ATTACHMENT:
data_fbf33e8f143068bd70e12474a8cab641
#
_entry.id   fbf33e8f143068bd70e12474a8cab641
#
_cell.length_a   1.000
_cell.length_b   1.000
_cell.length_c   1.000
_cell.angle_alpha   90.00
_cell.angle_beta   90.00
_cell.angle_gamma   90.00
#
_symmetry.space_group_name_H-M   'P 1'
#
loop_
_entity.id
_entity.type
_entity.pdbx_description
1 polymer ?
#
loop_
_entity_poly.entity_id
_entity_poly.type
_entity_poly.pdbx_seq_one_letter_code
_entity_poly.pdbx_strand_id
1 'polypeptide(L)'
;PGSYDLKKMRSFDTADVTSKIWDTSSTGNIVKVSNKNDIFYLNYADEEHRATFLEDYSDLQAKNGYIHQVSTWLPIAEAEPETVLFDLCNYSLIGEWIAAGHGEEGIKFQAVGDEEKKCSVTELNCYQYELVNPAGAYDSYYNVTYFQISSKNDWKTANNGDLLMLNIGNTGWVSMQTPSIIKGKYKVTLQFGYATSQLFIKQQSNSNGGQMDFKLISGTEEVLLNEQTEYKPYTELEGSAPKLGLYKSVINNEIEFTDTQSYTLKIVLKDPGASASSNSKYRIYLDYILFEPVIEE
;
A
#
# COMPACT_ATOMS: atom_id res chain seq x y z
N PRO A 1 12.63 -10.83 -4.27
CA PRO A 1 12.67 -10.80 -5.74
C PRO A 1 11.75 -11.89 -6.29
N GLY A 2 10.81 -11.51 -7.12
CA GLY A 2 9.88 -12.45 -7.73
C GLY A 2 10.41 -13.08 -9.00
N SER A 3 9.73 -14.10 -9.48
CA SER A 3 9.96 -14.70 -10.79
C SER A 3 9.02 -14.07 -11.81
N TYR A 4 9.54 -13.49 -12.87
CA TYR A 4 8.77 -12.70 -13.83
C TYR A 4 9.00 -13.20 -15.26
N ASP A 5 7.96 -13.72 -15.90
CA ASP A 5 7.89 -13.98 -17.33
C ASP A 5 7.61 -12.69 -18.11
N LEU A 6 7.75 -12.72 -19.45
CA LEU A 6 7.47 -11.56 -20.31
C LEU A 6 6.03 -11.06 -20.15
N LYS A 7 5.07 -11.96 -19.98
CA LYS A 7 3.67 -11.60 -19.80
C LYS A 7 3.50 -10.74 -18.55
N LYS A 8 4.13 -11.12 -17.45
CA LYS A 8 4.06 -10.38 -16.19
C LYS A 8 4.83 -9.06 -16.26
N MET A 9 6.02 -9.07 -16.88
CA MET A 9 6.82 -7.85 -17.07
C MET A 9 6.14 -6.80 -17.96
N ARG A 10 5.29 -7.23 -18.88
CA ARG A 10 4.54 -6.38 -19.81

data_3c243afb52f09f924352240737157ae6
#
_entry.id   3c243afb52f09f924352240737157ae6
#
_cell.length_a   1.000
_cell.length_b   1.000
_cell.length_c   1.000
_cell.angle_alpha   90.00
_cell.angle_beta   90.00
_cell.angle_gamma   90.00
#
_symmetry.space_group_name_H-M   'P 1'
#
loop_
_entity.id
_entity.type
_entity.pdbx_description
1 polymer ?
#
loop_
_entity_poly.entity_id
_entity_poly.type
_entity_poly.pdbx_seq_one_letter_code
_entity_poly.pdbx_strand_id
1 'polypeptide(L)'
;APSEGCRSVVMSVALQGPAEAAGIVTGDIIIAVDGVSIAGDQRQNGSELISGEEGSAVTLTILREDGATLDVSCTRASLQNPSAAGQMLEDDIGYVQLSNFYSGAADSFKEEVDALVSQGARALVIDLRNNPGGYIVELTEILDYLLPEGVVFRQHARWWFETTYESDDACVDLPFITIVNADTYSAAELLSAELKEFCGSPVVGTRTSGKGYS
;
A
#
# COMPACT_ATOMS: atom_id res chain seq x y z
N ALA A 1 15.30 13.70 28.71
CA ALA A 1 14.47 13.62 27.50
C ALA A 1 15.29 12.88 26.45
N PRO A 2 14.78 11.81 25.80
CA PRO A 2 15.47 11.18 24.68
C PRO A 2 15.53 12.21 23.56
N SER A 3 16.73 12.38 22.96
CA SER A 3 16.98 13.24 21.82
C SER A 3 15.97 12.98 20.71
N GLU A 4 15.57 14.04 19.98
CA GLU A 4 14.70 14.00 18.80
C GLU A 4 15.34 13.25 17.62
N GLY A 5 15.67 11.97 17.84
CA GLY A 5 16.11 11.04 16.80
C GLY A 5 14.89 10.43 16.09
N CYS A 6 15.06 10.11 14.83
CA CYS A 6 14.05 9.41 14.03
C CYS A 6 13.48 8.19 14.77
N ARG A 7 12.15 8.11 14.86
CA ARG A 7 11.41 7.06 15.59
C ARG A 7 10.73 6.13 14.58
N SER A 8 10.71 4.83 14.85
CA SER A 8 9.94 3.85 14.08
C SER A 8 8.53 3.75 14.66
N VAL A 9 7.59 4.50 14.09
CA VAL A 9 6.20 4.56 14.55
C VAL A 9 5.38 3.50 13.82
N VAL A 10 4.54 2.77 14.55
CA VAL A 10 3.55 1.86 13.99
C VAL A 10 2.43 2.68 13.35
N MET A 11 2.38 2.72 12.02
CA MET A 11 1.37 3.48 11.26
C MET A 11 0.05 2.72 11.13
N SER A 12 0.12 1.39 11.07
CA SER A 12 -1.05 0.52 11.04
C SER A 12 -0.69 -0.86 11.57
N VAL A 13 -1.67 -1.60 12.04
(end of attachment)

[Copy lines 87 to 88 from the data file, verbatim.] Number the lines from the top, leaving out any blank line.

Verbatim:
A
#